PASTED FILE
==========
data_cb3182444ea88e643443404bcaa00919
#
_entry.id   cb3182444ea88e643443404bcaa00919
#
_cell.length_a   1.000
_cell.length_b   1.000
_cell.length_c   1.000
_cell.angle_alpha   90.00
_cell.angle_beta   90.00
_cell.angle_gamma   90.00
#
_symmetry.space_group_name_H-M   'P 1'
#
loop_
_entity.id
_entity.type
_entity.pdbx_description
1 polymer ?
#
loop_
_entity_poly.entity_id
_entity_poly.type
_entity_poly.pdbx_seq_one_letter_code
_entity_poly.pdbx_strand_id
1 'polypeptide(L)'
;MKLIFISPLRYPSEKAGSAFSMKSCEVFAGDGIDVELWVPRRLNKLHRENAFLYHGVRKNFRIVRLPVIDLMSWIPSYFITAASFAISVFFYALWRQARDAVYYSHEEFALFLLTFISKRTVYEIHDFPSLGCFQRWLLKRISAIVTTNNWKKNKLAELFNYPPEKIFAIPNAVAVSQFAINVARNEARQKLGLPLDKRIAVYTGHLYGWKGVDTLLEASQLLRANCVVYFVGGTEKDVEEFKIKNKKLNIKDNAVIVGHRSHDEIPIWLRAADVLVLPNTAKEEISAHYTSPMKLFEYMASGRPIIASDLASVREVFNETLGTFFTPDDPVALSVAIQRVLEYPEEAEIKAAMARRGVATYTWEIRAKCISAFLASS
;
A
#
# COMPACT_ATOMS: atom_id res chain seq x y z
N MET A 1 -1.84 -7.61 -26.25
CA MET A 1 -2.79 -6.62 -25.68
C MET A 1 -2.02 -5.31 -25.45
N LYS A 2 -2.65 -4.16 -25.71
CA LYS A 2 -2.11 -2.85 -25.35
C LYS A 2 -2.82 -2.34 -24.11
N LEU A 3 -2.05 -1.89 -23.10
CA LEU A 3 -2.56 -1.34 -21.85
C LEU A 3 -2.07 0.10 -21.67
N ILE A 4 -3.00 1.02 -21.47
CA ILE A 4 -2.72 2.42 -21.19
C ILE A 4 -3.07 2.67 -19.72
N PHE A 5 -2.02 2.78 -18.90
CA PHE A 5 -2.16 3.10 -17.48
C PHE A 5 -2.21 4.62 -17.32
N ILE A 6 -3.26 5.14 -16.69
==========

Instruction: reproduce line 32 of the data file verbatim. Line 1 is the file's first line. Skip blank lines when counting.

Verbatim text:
CA MET A 1 -2.79 -6.62 -25.68